But My Child Speaks English: Native English Parents’ Perception on Mother Tongue as Medium of Instruction
Keywords:Education, MTB-MLE, perception, mother tongue, multilingual education
The study delves into the perception of the parents of learners whose first language is English towards Mother Tongue-based Multilingual Education (MTBMLE). The questionnaire accumulates the perception of parents as important stakeholders in MTBMLE implementation to provide insight into family language policy in the Philippines. Native English speakers in this study refer to Filipino children who use English more comfortably than any other language at home in the Central Philippines region, with Sinugbuanong Binisaya as the local mother tongue. The study uses Personality Implicit Theory, Threshold Theory, and Sociocultural Theory to describe how these parents feel about their children’s mother tongue acquisition. Findings revealed that parents whose children are native English speakers agreed to the benefits of the mother tongue in the language and sociocultural development of the learners. Thus, native English speakers may unconsciously learn the language of the environment (Sinugbuanong Binisaya) when they converse and interact with the people of the said language. Moreover, seeking the perception of parents of Native English learners provides an important guide for any other institutions across the globe that have not implemented the MTBMLE fully as a subject to consider its implementation. It opens the possibility of training parents on an informed family language policy which assists children in learning MTBMLE, as they greatly help their children's language acquisition in the Cebuano language and appreciate the local culture.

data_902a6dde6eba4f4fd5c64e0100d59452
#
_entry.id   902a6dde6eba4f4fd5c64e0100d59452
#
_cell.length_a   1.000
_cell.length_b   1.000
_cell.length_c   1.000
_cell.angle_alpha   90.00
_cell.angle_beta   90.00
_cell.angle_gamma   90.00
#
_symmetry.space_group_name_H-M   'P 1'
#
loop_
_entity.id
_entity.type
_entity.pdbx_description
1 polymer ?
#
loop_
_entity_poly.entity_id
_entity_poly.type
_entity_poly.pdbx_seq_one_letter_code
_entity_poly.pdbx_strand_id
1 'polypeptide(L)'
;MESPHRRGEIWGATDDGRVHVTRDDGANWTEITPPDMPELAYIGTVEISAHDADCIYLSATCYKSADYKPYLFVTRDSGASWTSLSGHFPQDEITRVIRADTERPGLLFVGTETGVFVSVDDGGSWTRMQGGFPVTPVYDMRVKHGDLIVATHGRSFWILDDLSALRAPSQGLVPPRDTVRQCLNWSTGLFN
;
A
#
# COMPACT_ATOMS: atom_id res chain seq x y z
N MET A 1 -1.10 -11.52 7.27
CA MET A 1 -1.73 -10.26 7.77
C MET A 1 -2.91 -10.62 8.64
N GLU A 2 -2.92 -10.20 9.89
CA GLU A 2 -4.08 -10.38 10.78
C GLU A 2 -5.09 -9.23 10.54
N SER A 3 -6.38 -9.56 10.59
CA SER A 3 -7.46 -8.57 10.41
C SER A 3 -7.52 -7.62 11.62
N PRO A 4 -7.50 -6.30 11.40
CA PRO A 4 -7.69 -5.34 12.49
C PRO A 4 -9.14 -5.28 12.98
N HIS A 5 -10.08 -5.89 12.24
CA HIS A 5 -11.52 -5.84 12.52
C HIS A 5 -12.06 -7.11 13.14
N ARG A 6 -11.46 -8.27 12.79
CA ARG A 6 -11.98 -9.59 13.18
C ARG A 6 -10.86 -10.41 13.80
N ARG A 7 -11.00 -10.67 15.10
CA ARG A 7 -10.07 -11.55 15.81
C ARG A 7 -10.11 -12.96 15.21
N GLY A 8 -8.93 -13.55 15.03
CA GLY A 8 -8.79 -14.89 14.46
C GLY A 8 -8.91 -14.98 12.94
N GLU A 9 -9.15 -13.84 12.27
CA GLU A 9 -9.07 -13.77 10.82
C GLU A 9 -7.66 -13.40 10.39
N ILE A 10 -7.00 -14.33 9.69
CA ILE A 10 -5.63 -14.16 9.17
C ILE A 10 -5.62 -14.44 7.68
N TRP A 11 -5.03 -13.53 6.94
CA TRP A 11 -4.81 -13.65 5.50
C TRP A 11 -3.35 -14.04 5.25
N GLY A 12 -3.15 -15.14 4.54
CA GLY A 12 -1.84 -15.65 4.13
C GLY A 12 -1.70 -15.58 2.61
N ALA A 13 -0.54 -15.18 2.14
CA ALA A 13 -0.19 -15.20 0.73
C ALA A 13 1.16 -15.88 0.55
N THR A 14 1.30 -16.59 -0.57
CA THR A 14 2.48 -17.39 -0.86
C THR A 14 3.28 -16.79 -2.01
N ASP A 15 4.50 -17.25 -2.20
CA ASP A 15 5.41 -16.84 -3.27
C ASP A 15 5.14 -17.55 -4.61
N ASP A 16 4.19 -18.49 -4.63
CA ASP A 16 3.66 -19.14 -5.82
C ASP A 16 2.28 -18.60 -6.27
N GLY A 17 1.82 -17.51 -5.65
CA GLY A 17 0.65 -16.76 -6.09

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Copyright (c) 2022 Ionell Jay R. Terogo, Xin Xian Calvo, Kent Aryll Canete, Michael James Cinco
This work is licensed under a Creative Commons Attribution-NonCommercial 4.0 International License.